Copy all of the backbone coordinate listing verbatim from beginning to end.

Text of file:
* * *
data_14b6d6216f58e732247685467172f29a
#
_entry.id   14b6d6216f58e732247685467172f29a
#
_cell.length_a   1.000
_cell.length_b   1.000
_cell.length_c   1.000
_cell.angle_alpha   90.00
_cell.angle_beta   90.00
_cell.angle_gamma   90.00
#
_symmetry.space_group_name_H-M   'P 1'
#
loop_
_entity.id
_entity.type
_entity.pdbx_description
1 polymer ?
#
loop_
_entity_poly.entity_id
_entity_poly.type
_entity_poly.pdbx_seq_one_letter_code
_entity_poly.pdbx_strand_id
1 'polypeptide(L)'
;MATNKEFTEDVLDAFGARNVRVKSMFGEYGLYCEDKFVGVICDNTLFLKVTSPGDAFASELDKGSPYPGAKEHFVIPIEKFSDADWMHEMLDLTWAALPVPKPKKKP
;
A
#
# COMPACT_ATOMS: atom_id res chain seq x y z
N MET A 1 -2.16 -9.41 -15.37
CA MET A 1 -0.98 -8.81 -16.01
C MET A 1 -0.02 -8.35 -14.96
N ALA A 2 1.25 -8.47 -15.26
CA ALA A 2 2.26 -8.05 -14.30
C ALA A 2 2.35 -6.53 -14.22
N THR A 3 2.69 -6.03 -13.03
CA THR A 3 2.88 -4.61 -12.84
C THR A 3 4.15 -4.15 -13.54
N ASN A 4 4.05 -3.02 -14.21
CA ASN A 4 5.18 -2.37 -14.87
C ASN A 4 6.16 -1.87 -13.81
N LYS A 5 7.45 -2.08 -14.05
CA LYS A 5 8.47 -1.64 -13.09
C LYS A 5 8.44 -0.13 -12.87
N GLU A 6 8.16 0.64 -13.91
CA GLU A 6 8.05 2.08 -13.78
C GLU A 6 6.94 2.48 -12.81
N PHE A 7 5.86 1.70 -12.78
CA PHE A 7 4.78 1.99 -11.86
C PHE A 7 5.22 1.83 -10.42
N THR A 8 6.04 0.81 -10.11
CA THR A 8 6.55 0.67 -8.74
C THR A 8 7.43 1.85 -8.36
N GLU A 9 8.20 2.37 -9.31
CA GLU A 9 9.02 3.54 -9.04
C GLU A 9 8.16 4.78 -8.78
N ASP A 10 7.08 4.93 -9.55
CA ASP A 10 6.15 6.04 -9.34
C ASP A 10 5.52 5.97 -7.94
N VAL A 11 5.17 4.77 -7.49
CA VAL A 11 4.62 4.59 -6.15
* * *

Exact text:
data_14b6d6216f58e732247685467172f29a
#
_entry.id   14b6d6216f58e732247685467172f29a
#
_cell.length_a   1.000
_cell.length_b   1.000
_cell.length_c   1.000
_cell.angle_alpha   90.00
_cell.angle_beta   90.00
_cell.angle_gamma   90.00
#
_symmetry.space_group_name_H-M   'P 1'
#
loop_
_entity.id
_entity.type
_entity.pdbx_description
1 polymer ?
#
loop_
_entity_poly.entity_id
_entity_poly.type
_entity_poly.pdbx_seq_one_letter_code
_entity_poly.pdbx_strand_id
1 'polypeptide(L)'
;MATNKEFTEDVLDAFGARNVRVKSMFGEYGLYCEDKFVGVICDNTLFLKVTSPGDAFASELDKGSPYPGAKEHFVIPIEKFSDADWMHEMLDLTWAALPVPKPKKKP
;
A
#
# COMPACT_ATOMS: atom_id res chain seq x y z
N MET A 1 -2.16 -9.41 -15.37
CA MET A 1 -0.98 -8.81 -16.01
C MET A 1 -0.02 -8.35 -14.96
N ALA A 2 1.25 -8.47 -15.26
CA ALA A 2 2.26 -8.05 -14.30
C ALA A 2 2.35 -6.53 -14.22
N THR A 3 2.69 -6.03 -13.03
CA THR A 3 2.88 -4.61 -12.84
C THR A 3 4.15 -4.15 -13.54
N ASN A 4 4.05 -3.02 -14.21
CA ASN A 4 5.18 -2.37 -14.87
C ASN A 4 6.16 -1.87 -13.81
N LYS A 5 7.45 -2.08 -14.05
CA LYS A 5 8.47 -1.64 -13.09
C LYS A 5 8.44 -0.13 -12.87
N GLU A 6 8.16 0.64 -13.91
CA GLU A 6 8.05 2.08 -13.78
C GLU A 6 6.94 2.48 -12.81
N PHE A 7 5.86 1.70 -12.78
CA PHE A 7 4.78 1.99 -11.86
C PHE A 7 5.22 1.83 -10.42
N THR A 8 6.04 0.81 -10.11
CA THR A 8 6.55 0.67 -8.74
C THR A 8 7.43 1.85 -8.36
N GLU A 9 8.20 2.37 -9.31
CA GLU A 9 9.02 3.54 -9.04
C GLU A 9 8.16 4.78 -8.78
N ASP A 10 7.08 4.93 -9.55
CA ASP A 10 6.15 6.04 -9.34
C ASP A 10 5.52 5.97 -7.94
N VAL A 11 5.17 4.77 -7.49
CA VAL A 11 4.62 4.59 -6.15